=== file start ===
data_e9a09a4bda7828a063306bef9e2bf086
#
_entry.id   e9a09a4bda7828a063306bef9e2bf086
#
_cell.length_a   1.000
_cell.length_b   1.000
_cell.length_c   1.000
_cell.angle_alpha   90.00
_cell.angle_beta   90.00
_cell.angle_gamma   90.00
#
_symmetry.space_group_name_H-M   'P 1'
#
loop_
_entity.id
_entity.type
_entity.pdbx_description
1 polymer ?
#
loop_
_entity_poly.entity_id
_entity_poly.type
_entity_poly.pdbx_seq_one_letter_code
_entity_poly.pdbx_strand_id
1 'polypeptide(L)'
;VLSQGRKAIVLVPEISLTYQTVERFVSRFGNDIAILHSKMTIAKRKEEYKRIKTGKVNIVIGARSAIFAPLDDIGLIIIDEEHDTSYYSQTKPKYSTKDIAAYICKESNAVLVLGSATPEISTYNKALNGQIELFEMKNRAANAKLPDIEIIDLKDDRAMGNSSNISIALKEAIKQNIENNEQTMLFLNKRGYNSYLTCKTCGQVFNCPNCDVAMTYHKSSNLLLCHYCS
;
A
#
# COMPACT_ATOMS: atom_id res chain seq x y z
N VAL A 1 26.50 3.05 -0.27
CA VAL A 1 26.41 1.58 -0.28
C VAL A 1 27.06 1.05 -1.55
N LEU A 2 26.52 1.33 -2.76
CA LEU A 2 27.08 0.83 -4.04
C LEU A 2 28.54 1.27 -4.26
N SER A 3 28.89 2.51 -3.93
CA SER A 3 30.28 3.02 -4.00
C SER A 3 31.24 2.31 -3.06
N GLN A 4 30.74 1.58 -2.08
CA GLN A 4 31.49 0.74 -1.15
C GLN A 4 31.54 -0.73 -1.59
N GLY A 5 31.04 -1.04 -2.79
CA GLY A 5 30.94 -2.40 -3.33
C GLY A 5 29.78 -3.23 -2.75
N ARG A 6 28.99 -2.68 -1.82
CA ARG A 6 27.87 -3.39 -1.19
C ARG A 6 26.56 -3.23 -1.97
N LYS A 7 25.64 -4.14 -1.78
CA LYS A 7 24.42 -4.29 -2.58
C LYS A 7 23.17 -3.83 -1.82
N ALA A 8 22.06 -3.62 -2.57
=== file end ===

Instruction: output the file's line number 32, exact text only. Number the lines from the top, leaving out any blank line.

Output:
CA VAL A 1 26.41 1.58 -0.28